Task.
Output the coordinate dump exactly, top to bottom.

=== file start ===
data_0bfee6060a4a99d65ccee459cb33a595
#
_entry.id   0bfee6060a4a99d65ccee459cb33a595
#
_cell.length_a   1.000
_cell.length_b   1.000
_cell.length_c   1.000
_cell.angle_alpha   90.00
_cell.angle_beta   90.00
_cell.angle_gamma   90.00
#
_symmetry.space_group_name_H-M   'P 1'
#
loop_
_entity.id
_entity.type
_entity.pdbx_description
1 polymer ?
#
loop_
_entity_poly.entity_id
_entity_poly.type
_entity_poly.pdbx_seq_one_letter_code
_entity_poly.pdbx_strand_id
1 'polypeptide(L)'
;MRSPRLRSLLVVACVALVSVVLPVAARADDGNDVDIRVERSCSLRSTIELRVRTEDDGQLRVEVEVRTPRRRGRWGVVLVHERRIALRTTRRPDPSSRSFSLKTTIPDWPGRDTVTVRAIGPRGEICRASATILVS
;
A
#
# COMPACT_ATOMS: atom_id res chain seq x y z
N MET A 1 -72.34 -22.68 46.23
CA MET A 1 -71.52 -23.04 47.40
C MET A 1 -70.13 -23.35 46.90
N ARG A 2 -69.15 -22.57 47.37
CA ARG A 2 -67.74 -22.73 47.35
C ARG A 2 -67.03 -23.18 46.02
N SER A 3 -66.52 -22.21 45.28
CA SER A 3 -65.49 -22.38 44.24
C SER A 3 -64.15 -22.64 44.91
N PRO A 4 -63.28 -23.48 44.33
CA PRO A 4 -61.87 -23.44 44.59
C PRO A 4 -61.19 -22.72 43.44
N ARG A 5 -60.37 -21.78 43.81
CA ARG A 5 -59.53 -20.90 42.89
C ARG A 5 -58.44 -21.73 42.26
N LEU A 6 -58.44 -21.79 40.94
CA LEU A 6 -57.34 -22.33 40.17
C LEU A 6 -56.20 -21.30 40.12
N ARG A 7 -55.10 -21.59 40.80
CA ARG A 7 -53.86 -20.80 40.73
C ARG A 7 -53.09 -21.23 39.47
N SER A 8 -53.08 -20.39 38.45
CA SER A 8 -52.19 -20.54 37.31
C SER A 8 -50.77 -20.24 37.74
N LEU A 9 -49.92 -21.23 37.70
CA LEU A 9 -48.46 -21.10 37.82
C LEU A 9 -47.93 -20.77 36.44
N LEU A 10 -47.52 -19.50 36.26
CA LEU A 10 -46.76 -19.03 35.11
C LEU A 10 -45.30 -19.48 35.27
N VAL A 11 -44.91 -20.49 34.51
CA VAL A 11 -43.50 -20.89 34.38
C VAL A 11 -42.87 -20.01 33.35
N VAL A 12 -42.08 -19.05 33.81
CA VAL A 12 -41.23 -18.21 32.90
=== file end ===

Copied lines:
data_0bfee6060a4a99d65ccee459cb33a595
#
_entry.id   0bfee6060a4a99d65ccee459cb33a595
#
_cell.length_a   1.000
_cell.length_b   1.000
_cell.length_c   1.000
_cell.angle_alpha   90.00
_cell.angle_beta   90.00
_cell.angle_gamma   90.00
#
_symmetry.space_group_name_H-M   'P 1'
#
loop_
_entity.id
_entity.type
_entity.pdbx_description
1 polymer ?
#
loop_
_entity_poly.entity_id
_entity_poly.type
_entity_poly.pdbx_seq_one_letter_code
_entity_poly.pdbx_strand_id
1 'polypeptide(L)'
;MRSPRLRSLLVVACVALVSVVLPVAARADDGNDVDIRVERSCSLRSTIELRVRTEDDGQLRVEVEVRTPRRRGRWGVVLVHERRIALRTTRRPDPSSRSFSLKTTIPDWPGRDTVTVRAIGPRGEICRASATILVS
;
A
#
# COMPACT_ATOMS: atom_id res chain seq x y z
N MET A 1 -72.34 -22.68 46.23
CA MET A 1 -71.52 -23.04 47.40
C MET A 1 -70.13 -23.35 46.90
N ARG A 2 -69.15 -22.57 47.37
CA ARG A 2 -67.74 -22.73 47.35
C ARG A 2 -67.03 -23.18 46.02
N SER A 3 -66.52 -22.21 45.28
CA SER A 3 -65.49 -22.38 44.24
C SER A 3 -64.15 -22.64 44.91
N PRO A 4 -63.28 -23.48 44.33
CA PRO A 4 -61.87 -23.44 44.59
C PRO A 4 -61.19 -22.72 43.44
N ARG A 5 -60.37 -21.78 43.81
CA ARG A 5 -59.53 -20.90 42.89
C ARG A 5 -58.44 -21.73 42.26
N LEU A 6 -58.44 -21.79 40.94
CA LEU A 6 -57.34 -22.33 40.17
C LEU A 6 -56.20 -21.30 40.12
N ARG A 7 -55.10 -21.59 40.80
CA ARG A 7 -53.86 -20.80 40.73
C ARG A 7 -53.09 -21.23 39.47
N SER A 8 -53.08 -20.39 38.45
CA SER A 8 -52.19 -20.54 37.31
C SER A 8 -50.77 -20.24 37.74
N LEU A 9 -49.92 -21.23 37.70
CA LEU A 9 -48.46 -21.10 37.82
C LEU A 9 -47.93 -20.77 36.44
N LEU A 10 -47.52 -19.50 36.26
CA LEU A 10 -46.76 -19.03 35.11
C LEU A 10 -45.30 -19.48 35.27
N VAL A 11 -44.91 -20.49 34.51
CA VAL A 11 -43.50 -20.89 34.38
C VAL A 11 -42.87 -20.01 33.35
N VAL A 12 -42.08 -19.05 33.81
CA VAL A 12 -41.23 -18.21 32.90